I'm looking forward to a couple of events this week. On Thursday I'll be at Treadwell's bookshop talking about London's Strange World of Rats. I'll be going over my continuing exploration of the folklore about rats, and admitting to another room full of strangers that yes, I really am obsessed by the topic. Then on Saturday I'm at the London Fortean Society's London Ghost Conference, talking about ghosts in London's hospitals and theatres. A year after finishing my PhD I finally feel able to talk about ghosts again, and I'm looking forward to the company of some good speakers.

It was fitting then that I prepared by hearing an East Anglian man talking about both rats and ghosts last weekend. John, from the Cambridgeshire Fens, heard about my researches with interest, and chipped in with two stories of his own.

He had been told about rats by a friend who worked in a chicken farm. The rats would come into the pens to steal eggs. One rat would clasp an egg between all four legs, then roll over onto its back and be dragged out into the yard, where the rats could safely break the egg and eat it.

In this story you see the idea of rats as intelligent and cooperative animals. (Both John and the other listeners commented on how far this proved the intelligence of the animals). I've written about this kind of idea before, and there is a link in that piece to a Walter Potter tableau of rats stealing eggs. A writer on Potter's taxidermy described this familiar story as 'an evergreen topic of folklore in the countryside', so it was very nice to hear it directly in oral testimony.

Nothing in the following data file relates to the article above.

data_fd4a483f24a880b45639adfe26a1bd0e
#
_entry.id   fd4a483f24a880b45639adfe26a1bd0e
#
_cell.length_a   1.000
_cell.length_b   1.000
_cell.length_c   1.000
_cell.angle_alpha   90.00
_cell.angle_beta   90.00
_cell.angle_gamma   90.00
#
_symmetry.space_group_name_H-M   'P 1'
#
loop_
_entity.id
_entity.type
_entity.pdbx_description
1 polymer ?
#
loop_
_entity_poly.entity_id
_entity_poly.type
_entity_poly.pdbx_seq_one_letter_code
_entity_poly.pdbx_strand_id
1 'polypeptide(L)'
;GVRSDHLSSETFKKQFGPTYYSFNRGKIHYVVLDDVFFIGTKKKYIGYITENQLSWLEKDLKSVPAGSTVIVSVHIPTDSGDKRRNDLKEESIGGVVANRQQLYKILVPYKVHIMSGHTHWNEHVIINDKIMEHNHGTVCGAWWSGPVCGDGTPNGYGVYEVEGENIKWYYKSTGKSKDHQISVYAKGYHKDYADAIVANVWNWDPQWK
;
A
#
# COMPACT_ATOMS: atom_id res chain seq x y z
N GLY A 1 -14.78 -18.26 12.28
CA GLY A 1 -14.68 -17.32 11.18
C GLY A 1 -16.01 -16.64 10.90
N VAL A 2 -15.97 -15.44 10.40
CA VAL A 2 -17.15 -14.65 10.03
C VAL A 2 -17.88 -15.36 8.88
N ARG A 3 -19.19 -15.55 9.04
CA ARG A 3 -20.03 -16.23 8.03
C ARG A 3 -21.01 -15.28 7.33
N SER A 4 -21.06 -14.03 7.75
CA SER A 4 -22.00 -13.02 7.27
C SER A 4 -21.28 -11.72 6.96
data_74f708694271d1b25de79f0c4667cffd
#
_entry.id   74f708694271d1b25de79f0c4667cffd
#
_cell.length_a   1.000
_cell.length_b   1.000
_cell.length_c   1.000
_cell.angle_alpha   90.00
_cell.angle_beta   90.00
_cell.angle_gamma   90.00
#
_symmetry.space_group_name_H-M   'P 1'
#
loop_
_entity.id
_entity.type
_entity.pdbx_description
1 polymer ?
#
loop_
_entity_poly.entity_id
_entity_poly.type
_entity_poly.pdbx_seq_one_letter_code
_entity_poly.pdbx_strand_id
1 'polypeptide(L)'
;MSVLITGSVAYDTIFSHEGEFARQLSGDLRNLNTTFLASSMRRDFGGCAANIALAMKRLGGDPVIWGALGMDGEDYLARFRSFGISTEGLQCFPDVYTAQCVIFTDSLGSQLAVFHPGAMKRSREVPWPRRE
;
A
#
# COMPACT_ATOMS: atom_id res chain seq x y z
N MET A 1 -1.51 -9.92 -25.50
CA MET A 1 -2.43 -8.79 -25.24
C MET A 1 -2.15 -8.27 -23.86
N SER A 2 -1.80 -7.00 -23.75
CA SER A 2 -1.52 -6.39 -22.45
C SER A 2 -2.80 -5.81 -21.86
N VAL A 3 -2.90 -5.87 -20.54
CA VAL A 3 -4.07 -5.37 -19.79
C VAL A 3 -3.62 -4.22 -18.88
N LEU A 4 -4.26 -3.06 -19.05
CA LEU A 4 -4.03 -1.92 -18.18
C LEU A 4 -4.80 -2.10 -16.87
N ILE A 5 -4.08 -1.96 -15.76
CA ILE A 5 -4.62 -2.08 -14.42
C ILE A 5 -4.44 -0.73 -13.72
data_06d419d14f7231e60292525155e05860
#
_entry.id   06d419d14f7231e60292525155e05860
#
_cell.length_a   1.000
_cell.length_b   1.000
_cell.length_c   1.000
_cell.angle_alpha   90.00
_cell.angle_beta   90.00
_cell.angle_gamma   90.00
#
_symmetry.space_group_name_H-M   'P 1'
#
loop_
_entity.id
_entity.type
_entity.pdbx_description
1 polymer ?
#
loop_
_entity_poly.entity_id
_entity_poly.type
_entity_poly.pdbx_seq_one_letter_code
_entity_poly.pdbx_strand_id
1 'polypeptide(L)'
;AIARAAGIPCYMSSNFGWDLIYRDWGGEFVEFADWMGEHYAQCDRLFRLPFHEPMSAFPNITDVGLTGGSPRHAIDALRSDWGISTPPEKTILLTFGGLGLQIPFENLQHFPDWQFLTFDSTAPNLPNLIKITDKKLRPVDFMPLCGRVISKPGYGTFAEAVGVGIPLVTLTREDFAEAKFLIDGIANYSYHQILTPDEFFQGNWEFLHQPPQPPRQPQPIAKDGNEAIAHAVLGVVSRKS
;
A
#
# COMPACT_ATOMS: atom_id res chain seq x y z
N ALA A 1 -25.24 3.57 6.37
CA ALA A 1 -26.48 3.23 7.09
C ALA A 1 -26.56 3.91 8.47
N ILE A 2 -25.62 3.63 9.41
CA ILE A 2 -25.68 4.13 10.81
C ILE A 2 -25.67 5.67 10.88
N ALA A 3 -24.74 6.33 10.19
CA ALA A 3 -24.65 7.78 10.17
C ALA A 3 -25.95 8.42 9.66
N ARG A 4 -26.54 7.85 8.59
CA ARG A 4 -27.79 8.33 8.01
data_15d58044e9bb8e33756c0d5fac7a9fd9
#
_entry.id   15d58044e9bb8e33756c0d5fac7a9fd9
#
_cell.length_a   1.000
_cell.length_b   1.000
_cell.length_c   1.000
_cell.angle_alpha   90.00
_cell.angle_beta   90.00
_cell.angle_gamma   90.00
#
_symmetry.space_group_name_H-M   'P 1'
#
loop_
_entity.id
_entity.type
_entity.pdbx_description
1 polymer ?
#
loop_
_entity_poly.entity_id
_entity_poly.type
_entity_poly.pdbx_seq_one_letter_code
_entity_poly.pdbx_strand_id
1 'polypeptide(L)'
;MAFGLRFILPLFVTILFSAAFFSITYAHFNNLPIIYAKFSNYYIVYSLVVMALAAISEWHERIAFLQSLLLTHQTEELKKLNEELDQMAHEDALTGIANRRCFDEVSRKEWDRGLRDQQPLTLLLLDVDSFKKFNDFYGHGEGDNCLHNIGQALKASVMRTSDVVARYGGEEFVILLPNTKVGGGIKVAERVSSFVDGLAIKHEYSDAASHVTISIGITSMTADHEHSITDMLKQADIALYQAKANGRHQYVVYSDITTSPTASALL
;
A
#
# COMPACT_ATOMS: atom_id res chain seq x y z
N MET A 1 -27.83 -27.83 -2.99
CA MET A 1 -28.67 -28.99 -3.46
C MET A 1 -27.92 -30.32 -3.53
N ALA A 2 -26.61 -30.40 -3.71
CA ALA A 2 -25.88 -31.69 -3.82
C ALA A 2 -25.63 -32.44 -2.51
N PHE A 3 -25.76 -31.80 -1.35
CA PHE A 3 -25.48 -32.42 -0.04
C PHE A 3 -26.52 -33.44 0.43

John also filled in the background to my friend's house, which is reportedly 'the most haunted house' in Soham. Well, John explained, there used to be a monastery on the other side of the road. One of the monks had had an affair, and the girl had become pregnant. When her time was due the monks tied her legs together in the house to prevent her being able to give birth. She and the child had died, and it is their ghosts that haunt the property. John and the resident of the house both indicated which room was affected, and I was told that several residents had been unable to stay there.

Again, this is a hugely familiar motif that turns up in legends across the country. In many cases (although not apparently in this telling) the woman was a nun, thus doubly compounding the errors committed. The motif turns up frequently in connection with legends of secret tunnels allegedly connecting monasteries with convents. John's account had a particularly lurid ring, but it fitted perfectly with the legend. It would be interesting to hear how it fits with other local accounts, so I'm looking forward to accounts from a forthcoming ghost walk in the village.

Friday, 10 August 2012


During my recent studies I periodically encountered the Head of Department. He would usually beam at me and ask engagingly ‘Are you sick of it yet?’ Funnily enough, I never actually was, but by the end I was almost physically incapable of taking on anything further. It’s been, therefore, a pleasure and a relief to have been able to survey some recent folklore publications over the last couple of months, and to be able to read more widely than just thesis-related subjects.